Lo, the long offseason is drawing to a close, and if you are like me you enjoyed a summer full of activities and "getting important things done." Like working on your next fantasy hockey draft, and impatiently anticipating the hockey season. For most hockey fans in this age of the 24-hour news cycle this summer meant reading articles and watching video on how the Devils tried to skirt the intent of the NHL's Collective Bargaining Agreement by signing Ilya Kovalchuk to a 36-year contract at the huggable salary cap compatible price of $10,000 a season. (Okay maybe it wasn't that bad, but it was close).
Since there was nothing else hockey related to read about, and if you, like me managed to somehow pay attention to the cyclone of idiocy surrounding the events, the Kovalchuk melee ended up being an eduction not on how a room full of lawyers and agents can and will find loopholes in anything if it means being able to chalk up billable hours, but in how desperate some teams will be when it comes to signing players with "generational talent."
There is little doubt that Kovalchuk is the kind of player who can turn a team into playoff threat (at least on the offensive end of the ice) so New Jersey's desire to lock him down for the rest of his career was understandable.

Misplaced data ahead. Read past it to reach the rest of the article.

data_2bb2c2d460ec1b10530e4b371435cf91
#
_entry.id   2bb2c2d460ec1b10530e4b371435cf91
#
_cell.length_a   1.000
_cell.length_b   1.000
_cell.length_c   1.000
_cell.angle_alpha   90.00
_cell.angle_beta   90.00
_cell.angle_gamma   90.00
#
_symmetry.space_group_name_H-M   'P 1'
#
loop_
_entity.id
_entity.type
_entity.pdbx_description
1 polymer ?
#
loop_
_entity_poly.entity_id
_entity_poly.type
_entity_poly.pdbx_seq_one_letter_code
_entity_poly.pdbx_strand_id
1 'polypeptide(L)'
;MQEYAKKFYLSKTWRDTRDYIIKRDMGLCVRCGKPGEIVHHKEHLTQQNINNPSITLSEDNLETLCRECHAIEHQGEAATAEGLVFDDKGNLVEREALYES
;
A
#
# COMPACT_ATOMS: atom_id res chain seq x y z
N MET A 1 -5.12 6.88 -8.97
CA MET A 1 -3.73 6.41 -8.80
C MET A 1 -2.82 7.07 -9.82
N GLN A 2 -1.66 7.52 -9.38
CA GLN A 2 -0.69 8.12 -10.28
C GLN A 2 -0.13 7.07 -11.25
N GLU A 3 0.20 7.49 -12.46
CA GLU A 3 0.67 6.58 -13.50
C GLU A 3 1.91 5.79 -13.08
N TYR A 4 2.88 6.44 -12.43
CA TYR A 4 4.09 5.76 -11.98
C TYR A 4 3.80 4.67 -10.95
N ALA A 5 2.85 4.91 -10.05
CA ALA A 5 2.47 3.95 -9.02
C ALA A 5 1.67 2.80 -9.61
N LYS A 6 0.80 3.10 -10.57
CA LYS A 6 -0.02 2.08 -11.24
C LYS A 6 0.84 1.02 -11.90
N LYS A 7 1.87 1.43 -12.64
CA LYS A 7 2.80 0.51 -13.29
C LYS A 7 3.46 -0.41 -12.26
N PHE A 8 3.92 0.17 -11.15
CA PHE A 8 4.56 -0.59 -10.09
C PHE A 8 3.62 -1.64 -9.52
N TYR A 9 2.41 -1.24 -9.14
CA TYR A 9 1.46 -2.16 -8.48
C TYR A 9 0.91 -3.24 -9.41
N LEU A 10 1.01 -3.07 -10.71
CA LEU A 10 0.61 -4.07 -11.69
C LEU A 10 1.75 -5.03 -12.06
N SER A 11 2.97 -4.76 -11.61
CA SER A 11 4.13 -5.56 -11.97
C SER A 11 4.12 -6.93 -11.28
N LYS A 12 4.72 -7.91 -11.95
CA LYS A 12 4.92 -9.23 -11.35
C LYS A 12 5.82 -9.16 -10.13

But if you are an Avalanche fan like myself the events of the summer left you scratching your head at the inactivity in Denver when at very least tossing some kind of offer in the direction of Kovalchuk's agent would have signaled that the home team was interested in improving sooner rather than later. For the Avalanche organization to not even bat a collective eye in the direction of Kovalchuk, considering the team's history of trading for and signing greatness, the summer, at least for me, proved to be extremely frustrating.